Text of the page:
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Lebanon prosecutor bans five bank board chiefs from travel

Restrictions are issued following last month's no-show by Lebanon's central bank governor at misconduct hearings
An ATM has been sealed by Lebanese anti-government protesters in the capital Beirut during a rally against the banking system, 11 November 2019 (AFP)

A Lebanese prosecutor on Thursday issued travel bans against the heads of the boards of five Lebanese banks as a precautionary measure while investigation into transactions by their banks is ongoing, the prosecutor told Reuters.

Judge Ghada Aoun issued the bans against Salim Sfeir of Bank of Beirut; Samir Hanna of Bank Audi; Antoun Sehnaoui of SGBL; Saad Azhari of Blom Bank; and Raya Hassan of Bankmed, she told Reuters.

Aoun has not charged any of them with a crime.

When contacted, Hassan told Reuters she was “speechless” and noted she had joined the bank after the transactions took place.

Azhari did not immediately respond to a request for comment, neither did officials from Bank Audi, SGBL and Bank of Beirut.

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In February, Aoun indefinitely extended a subpoena for central bank governor Riad Salameh after he failed to attend three hearings as a witness in investigations into his alleged misconduct at the central bank, which includes accusations of fraud.

He faces several other investigations in Lebanon and several European countries.

He is being investigated in Lebanon and European countries, including Switzerland, for alleged money laundering and embezzlement of hundreds of millions of dollars at the central bank.

Salameh has denied wrongdoing and described accusations against him as politically motivated.

He had previously accused Aoun of bias and sought her dismissal from investigations against him.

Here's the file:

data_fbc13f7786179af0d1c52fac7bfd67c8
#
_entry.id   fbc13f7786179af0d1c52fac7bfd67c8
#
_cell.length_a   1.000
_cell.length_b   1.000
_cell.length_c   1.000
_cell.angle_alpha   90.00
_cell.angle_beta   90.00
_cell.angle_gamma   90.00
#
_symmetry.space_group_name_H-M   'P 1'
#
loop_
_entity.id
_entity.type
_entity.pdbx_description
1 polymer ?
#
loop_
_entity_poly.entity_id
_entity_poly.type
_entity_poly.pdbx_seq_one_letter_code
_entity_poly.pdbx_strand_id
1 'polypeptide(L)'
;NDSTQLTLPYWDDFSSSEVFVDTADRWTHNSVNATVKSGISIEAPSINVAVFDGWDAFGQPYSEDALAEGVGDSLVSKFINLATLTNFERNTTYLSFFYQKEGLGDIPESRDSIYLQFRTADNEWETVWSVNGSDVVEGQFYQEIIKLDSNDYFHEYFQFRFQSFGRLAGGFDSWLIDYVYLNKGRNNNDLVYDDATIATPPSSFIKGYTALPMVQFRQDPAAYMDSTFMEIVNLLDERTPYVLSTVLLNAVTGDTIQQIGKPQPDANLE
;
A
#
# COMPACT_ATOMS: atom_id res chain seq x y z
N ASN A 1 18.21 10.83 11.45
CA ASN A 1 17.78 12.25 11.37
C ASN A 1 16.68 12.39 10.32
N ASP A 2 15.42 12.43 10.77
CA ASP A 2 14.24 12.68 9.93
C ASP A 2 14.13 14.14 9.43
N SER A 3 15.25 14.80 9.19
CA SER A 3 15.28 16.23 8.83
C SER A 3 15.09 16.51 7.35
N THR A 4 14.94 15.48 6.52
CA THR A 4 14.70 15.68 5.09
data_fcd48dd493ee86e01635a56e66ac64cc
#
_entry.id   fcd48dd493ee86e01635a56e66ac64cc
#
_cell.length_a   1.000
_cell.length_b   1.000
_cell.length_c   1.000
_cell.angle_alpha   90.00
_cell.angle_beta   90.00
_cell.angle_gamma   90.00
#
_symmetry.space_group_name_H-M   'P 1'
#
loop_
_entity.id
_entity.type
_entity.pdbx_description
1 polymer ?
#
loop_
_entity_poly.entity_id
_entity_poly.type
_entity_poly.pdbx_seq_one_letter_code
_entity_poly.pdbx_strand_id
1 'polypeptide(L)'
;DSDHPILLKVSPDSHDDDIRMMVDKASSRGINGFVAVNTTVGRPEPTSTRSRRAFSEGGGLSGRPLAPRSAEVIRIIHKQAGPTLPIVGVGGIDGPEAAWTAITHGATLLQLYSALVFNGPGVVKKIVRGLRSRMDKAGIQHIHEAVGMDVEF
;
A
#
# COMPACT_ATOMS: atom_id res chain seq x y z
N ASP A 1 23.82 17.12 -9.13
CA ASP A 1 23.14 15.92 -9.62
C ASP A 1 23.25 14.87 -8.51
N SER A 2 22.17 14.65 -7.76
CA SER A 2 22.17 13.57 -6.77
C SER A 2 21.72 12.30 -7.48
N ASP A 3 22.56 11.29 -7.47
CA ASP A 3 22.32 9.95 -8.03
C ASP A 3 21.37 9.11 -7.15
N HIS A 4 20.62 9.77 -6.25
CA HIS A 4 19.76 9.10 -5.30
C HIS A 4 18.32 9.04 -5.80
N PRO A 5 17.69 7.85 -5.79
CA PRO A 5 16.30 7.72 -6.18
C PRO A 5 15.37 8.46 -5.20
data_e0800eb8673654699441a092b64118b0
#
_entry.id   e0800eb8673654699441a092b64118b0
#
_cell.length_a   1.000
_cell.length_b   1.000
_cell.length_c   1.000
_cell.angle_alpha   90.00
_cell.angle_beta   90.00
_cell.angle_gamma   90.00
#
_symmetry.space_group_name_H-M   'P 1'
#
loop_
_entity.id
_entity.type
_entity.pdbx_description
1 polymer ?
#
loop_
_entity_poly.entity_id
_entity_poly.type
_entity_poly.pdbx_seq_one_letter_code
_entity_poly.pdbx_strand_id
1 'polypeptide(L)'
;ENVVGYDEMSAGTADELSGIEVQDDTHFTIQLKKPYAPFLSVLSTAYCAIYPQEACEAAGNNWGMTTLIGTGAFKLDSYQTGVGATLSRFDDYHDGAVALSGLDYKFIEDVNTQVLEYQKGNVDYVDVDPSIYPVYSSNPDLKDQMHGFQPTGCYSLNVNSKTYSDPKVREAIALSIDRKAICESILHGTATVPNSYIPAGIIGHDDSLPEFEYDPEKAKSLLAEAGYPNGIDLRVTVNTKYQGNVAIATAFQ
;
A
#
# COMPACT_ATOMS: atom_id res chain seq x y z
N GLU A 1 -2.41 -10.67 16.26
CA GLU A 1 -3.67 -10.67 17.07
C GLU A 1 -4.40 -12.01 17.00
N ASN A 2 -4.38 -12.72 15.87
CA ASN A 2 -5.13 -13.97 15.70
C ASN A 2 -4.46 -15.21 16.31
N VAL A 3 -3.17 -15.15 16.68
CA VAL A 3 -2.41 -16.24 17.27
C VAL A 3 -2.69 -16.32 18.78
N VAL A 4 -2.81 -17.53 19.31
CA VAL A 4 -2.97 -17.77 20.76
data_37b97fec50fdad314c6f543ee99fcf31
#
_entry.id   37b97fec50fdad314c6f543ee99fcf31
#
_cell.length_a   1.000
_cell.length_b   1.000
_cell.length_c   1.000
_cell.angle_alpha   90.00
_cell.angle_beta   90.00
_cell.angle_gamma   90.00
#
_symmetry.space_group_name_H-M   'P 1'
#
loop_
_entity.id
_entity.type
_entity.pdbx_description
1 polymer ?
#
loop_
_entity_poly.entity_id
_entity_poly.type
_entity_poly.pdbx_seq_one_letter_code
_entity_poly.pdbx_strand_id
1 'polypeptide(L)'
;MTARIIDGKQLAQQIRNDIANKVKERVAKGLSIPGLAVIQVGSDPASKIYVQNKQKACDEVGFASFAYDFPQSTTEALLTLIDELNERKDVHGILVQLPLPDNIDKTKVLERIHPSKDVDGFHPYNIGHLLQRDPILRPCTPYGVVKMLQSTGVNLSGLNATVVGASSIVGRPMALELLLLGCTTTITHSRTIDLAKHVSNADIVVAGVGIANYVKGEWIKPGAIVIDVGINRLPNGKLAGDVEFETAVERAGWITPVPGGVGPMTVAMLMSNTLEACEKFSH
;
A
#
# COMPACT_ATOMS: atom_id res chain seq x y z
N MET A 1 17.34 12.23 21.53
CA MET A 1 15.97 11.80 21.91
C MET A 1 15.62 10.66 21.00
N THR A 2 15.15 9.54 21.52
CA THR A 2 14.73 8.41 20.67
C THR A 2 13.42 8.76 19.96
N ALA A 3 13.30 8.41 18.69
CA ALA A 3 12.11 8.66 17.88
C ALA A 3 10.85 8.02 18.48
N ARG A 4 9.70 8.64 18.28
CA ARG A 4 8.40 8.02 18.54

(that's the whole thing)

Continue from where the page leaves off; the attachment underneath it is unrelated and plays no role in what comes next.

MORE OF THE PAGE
Worsening economic crisis

On Wednesday, Lebanon’s deputy prime minister warned that a hole in the country’s financial system estimated at $69bn in September was expected to grow to $73bn, and losses in the central bank reserve would increase while the country's financial crisis remains not addressed.

Saade Chami also said the state's contribution to plugging the hole would be "limited" to ensure public debt sustainability, while a depositor contribution was inevitable, in reference to how the losses would be distributed in a financial recovery plan that the government has yet to agree.

Chami made the comments in remarks to an economic council on Wednesday, a copy of which he sent to Reuters.

Lebanon has been mired in a devastating economic crisis since 2019, when the financial system collapsed under the weight of decades of state corruption, waste and mismanagement, paralysing the banking system.

Despite soaring poverty, Beirut has yet to come up with a financial recovery plan addressing the losses, or other steps seen as vital to plotting a path out of the crisis and making progress towards a deal with the International Monetary Fund (IMF).

Lebanon: From Switzerland of the Middle East to modern-day dystopia
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Chami said the government and IMF had agreed on the need to protect small depositors, but had not yet agreed on the ceiling for defining a small depositor. There were "great difficulties" in returning foreign currency deposits in full, he said.

"The contribution of the state (in covering) the losses in the financial sector will be limited due to the necessity of ensuring public debt sustainability, likewise with the contribution of the central bank," Chami said.

Even if commercial banks lost all their capital of $12bn, Chami said there must be a depositor contribution, and there were "numerous formats" for compensating depositors.

These included issuing government bonds, swapping deposits for bank shares, and the possibility of establishing a fund to manage state assets with part of the proceeds paid to depositors.

A draft plan seen by Reuters earlier this year proposed turning the bulk of $104bn of hard currency deposits into local currency, with the financial hole covered mostly by depositor contributions.

The plan was not approved by government.

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